In the Senate, every time a bill comes up for a vote, the clerk reads the last names of all 40 members, waiting to hear yes or no from each. To not vote, a senator must sit unresponsive while his or her name is called repeatedly.
Among the Democrats who dominate the Assembly, some -- Horton, Edward Chavez of La Puente, Simon Salinas of Salinas, Rebecca Cohn of Saratoga and Ronald S. Calderon of Montebello -- abstain more than others.
Chavez, for example, was present but did not vote on 13 of 35 contentious bills voted on the Assembly floor in May and June. Horton abstained on 11 of those, and Salinas, Cohn and Calderon each abstained on eight. More than 30 lawmakers abstained on none or only one of the 35 votes.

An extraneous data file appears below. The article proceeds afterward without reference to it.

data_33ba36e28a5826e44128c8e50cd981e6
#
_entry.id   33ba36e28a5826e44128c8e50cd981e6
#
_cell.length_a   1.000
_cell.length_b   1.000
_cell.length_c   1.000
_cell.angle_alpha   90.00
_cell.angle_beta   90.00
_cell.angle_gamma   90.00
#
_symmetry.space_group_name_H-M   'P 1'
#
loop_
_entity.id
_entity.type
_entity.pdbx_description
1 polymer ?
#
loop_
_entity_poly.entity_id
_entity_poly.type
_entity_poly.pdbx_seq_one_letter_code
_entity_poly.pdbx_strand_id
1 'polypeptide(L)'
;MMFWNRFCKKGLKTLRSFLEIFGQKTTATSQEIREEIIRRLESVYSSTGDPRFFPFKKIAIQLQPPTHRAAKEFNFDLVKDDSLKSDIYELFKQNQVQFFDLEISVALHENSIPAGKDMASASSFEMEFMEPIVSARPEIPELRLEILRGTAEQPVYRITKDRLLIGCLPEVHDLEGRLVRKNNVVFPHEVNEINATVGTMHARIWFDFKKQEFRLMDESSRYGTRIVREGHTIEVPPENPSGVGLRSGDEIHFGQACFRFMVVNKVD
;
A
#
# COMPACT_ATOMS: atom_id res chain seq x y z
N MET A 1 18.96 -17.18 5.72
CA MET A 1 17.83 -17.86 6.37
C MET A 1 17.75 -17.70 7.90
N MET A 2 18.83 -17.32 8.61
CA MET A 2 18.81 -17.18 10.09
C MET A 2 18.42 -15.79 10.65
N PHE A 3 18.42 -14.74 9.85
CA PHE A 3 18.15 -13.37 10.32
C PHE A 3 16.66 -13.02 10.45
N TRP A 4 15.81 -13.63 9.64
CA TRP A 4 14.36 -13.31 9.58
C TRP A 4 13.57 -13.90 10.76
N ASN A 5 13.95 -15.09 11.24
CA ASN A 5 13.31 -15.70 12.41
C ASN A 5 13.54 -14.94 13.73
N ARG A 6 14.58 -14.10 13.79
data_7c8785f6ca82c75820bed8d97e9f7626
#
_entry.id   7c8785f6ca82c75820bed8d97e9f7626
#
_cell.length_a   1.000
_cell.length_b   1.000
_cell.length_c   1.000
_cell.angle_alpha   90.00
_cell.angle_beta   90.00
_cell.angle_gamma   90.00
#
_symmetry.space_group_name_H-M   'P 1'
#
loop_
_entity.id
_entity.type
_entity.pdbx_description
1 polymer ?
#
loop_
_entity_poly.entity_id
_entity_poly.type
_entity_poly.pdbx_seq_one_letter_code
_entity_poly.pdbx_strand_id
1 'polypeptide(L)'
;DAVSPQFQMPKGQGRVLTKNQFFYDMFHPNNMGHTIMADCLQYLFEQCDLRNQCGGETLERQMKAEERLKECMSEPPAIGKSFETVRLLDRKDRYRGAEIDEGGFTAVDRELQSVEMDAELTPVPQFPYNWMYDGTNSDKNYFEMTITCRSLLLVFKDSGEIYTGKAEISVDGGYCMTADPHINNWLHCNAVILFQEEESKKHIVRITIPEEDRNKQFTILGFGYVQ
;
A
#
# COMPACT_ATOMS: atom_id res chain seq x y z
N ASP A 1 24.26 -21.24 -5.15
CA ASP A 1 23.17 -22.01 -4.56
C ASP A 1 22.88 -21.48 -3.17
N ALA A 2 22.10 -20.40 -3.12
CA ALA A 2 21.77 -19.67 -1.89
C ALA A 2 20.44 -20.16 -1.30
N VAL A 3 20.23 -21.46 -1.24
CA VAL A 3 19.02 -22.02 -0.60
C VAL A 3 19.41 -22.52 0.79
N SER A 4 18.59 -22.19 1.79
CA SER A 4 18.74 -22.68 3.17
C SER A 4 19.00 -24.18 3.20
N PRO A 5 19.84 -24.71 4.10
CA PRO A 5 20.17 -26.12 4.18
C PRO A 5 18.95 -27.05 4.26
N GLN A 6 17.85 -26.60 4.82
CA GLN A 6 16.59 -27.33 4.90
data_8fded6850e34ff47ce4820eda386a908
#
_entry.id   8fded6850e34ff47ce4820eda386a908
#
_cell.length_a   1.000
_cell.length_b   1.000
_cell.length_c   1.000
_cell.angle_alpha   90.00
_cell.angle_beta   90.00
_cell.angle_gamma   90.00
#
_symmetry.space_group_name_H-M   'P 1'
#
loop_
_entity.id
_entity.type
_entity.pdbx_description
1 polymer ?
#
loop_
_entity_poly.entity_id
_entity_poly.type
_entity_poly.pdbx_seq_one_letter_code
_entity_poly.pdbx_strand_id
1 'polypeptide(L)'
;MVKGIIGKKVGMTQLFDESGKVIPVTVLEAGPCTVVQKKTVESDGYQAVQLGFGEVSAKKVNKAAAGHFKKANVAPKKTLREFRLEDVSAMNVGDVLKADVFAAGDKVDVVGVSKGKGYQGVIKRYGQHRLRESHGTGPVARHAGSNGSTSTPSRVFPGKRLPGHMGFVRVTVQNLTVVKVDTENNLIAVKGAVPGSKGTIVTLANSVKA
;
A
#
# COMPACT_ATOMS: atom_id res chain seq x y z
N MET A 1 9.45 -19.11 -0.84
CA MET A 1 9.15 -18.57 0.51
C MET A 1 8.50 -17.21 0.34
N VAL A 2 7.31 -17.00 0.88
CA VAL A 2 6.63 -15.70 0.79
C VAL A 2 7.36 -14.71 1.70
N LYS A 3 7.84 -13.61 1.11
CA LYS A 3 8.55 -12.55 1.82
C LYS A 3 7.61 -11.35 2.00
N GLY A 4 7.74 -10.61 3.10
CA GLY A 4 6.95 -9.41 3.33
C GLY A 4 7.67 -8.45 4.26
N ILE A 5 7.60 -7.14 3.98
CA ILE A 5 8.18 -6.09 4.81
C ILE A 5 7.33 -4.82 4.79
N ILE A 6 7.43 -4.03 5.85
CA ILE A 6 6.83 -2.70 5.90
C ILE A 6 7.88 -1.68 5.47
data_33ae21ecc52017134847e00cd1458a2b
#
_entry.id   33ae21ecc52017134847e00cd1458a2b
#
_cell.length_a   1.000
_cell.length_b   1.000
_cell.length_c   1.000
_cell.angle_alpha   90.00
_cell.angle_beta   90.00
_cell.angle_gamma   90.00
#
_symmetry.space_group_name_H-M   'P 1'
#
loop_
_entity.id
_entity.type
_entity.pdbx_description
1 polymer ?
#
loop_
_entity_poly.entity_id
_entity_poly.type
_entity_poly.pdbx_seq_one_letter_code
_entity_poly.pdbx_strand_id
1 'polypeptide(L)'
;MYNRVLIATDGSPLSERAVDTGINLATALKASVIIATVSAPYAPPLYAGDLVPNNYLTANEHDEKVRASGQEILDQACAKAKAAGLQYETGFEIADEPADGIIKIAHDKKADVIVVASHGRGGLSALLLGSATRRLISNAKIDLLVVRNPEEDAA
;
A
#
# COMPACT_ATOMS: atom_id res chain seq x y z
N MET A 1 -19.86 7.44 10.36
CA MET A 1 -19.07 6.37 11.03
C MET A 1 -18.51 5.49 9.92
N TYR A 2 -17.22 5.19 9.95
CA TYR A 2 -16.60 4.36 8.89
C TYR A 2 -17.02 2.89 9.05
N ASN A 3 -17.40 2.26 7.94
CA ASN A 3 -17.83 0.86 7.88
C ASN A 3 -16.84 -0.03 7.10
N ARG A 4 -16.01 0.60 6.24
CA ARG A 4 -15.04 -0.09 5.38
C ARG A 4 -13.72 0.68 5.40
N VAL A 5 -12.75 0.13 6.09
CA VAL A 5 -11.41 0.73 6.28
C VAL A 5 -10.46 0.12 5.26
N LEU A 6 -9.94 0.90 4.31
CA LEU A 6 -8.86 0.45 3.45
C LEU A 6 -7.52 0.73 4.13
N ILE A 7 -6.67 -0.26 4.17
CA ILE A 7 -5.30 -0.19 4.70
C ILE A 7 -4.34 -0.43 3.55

Chavez declined to speak on the record about why he abstains so frequently. Cohn and Calderon did not respond to requests for an interview.
Republicans, who make up 32 of the Assembly’s 80 members, abstain far less often, and many times they do so en masse to make a point.
Public policy students at USC who studied non-voting during the 2001-02 legislative session found an average abstention rate among Republicans of 13.5%, compared with the Democrats’ 32%, on bills that failed.
Assembly records show that one Republican, Keith Richman of Northridge, was present but did not vote on nine of the 35 controversial bills. Most of the votes came on a single day, June 2, when the Assembly session stretched past midnight. Richman’s staff said he flew back to his district that afternoon for a personal obligation and missed many votes.
Explanations for non-voting abound among lawmakers, their staffs and political scientists.